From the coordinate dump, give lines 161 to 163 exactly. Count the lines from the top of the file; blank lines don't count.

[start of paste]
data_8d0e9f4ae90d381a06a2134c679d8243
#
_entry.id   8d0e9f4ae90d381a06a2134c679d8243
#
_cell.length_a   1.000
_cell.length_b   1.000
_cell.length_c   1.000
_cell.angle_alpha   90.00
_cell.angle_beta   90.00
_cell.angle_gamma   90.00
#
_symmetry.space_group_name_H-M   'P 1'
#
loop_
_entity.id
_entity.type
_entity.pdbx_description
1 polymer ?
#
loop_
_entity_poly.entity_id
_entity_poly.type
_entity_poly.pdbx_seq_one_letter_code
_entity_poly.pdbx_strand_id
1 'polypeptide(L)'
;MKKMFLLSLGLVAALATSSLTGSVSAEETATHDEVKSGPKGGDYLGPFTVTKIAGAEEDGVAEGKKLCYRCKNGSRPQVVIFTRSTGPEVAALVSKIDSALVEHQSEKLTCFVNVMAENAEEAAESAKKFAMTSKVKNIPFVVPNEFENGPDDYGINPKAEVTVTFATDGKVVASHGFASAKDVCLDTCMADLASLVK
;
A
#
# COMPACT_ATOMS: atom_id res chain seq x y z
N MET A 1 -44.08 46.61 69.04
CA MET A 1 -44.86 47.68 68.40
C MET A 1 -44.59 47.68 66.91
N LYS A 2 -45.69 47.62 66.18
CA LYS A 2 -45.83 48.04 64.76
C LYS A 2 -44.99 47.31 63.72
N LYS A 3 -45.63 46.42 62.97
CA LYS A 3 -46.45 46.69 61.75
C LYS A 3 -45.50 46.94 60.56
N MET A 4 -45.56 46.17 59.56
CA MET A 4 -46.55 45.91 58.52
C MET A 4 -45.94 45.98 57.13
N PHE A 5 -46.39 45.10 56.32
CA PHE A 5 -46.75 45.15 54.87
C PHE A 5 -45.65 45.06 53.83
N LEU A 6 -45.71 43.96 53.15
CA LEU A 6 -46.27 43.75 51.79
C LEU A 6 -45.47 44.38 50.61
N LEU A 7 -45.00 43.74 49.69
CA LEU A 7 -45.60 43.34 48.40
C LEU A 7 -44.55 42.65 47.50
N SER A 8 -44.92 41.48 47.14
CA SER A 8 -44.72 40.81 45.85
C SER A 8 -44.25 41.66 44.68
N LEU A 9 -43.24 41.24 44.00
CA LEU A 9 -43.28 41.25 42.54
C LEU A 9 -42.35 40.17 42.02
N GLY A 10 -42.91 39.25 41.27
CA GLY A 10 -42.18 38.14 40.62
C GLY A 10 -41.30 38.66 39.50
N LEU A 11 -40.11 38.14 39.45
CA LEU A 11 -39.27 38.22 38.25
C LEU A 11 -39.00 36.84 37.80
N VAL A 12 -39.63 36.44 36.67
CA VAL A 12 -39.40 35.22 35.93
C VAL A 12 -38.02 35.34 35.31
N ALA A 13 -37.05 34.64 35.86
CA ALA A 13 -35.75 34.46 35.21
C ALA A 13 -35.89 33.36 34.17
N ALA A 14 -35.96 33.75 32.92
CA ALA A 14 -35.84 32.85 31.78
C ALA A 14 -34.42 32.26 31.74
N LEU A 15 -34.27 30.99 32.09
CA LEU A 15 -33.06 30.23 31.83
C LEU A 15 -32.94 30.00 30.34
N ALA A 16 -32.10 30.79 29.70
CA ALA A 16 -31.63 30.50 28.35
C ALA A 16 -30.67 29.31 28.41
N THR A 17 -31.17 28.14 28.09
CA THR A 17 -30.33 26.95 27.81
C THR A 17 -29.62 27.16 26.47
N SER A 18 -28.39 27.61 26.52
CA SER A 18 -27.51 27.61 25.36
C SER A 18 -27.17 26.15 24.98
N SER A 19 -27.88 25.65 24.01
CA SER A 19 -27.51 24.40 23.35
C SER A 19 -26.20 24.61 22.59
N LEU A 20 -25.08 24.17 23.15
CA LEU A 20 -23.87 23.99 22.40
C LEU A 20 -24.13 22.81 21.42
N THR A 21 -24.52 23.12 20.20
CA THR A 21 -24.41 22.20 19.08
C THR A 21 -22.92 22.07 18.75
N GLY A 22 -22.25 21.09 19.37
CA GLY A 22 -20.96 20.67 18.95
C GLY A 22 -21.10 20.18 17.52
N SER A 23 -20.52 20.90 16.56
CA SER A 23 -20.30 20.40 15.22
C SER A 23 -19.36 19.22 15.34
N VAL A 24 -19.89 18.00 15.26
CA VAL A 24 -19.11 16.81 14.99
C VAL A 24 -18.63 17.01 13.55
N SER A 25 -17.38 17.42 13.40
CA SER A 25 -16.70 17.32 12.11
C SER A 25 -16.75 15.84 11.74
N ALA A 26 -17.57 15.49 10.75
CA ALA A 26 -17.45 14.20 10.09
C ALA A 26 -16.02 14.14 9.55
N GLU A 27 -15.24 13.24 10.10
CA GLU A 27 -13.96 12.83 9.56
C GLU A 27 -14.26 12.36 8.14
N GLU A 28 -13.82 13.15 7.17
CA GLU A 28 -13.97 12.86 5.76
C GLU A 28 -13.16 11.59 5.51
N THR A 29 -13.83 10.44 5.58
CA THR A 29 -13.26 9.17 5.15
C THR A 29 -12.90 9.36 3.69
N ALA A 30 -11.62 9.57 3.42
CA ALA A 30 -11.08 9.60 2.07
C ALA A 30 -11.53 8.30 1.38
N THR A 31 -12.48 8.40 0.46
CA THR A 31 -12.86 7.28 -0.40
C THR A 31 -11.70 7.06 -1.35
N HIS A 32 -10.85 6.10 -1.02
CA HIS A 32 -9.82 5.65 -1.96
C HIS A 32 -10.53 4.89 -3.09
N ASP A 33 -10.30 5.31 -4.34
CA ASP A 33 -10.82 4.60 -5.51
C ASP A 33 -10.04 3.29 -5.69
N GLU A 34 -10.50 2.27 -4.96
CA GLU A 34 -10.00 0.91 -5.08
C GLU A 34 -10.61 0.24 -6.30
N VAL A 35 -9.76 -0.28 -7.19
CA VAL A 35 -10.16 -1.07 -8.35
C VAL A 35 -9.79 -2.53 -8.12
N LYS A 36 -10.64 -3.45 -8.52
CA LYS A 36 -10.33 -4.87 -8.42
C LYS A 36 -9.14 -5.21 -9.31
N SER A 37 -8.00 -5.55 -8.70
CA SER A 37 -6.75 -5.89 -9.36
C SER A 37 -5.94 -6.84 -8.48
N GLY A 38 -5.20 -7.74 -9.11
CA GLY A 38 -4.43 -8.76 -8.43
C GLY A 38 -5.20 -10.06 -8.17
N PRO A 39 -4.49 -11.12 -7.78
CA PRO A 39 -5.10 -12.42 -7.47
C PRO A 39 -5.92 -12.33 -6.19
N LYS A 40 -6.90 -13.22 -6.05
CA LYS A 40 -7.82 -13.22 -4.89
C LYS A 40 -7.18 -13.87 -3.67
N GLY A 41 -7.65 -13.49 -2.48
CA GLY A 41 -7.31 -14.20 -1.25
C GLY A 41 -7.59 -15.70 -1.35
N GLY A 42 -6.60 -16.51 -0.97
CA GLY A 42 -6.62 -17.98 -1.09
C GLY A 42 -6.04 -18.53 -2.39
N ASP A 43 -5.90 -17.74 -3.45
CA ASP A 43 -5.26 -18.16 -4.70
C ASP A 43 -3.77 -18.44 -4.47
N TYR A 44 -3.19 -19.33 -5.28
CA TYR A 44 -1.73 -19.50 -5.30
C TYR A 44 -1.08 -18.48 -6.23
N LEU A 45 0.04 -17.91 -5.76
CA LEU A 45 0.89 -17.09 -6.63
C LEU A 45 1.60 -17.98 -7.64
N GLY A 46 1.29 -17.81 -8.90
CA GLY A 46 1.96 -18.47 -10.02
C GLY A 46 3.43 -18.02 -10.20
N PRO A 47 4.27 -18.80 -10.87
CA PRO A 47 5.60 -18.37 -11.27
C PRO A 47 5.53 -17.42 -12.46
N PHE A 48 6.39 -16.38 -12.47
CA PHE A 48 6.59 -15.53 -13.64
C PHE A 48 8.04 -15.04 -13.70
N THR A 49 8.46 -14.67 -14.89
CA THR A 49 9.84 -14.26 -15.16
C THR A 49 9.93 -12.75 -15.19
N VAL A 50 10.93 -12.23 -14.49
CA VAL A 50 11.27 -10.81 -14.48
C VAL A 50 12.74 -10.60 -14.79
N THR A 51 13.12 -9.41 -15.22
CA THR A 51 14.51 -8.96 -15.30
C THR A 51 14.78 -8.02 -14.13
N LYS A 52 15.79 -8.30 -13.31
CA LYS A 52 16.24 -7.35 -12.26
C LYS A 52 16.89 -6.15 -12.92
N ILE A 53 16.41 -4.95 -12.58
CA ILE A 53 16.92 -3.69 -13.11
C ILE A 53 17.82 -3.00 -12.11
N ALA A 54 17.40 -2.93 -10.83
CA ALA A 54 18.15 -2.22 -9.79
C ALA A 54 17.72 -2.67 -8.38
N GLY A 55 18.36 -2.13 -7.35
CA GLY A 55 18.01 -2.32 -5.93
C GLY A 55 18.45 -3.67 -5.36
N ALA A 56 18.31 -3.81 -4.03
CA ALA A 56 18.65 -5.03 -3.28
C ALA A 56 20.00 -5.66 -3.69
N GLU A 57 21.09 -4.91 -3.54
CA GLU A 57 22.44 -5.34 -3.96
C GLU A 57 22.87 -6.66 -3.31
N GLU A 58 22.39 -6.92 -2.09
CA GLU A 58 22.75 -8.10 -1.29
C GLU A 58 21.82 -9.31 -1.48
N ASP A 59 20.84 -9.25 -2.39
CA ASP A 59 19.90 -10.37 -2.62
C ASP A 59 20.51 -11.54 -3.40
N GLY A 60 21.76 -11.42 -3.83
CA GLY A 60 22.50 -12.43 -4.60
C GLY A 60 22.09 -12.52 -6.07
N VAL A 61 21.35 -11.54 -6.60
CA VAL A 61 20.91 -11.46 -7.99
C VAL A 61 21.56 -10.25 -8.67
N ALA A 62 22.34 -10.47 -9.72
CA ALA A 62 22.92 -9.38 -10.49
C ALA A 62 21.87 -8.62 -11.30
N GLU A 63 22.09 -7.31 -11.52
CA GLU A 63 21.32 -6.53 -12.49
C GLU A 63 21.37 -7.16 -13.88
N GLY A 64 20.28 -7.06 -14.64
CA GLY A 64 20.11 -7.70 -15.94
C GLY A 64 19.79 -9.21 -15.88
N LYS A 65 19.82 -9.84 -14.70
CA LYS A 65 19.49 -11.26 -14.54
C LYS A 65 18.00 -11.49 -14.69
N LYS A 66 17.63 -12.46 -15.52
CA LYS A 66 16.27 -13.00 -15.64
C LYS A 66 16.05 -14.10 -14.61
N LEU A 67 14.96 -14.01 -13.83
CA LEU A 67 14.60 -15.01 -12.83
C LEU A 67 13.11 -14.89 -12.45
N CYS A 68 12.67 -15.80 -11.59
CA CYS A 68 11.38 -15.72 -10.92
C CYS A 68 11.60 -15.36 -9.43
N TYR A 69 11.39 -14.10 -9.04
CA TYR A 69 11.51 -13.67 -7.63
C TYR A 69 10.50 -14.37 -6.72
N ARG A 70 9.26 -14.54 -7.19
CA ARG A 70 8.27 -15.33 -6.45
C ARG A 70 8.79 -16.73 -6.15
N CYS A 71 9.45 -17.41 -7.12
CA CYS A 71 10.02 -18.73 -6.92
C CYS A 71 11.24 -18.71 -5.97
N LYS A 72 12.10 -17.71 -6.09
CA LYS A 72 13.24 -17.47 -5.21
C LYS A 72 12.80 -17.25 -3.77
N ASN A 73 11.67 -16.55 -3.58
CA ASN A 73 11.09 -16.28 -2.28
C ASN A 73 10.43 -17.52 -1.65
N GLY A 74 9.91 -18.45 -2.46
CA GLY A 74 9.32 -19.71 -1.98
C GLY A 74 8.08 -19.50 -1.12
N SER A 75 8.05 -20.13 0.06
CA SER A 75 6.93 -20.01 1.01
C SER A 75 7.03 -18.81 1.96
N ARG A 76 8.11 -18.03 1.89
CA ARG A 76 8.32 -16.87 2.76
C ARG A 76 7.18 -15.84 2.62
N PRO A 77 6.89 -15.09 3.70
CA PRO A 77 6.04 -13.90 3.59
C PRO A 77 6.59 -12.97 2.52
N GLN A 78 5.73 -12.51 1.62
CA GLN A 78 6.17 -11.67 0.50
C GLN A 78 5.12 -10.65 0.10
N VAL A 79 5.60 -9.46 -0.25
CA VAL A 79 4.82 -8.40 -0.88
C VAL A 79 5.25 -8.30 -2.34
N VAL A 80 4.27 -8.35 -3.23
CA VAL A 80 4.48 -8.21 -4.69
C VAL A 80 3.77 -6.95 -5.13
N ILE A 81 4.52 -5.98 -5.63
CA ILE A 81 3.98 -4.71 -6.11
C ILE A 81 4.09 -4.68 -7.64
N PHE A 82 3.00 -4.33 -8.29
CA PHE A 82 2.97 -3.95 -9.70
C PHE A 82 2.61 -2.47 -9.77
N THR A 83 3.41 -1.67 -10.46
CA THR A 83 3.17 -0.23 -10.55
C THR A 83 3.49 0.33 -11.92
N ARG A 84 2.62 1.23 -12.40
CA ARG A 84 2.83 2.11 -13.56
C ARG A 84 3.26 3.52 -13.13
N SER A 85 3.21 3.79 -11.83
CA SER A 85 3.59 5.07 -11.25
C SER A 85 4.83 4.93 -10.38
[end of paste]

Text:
CA TYR A 44 -1.73 -19.50 -5.30
C TYR A 44 -1.08 -18.48 -6.23
N LEU A 45 0.04 -17.91 -5.76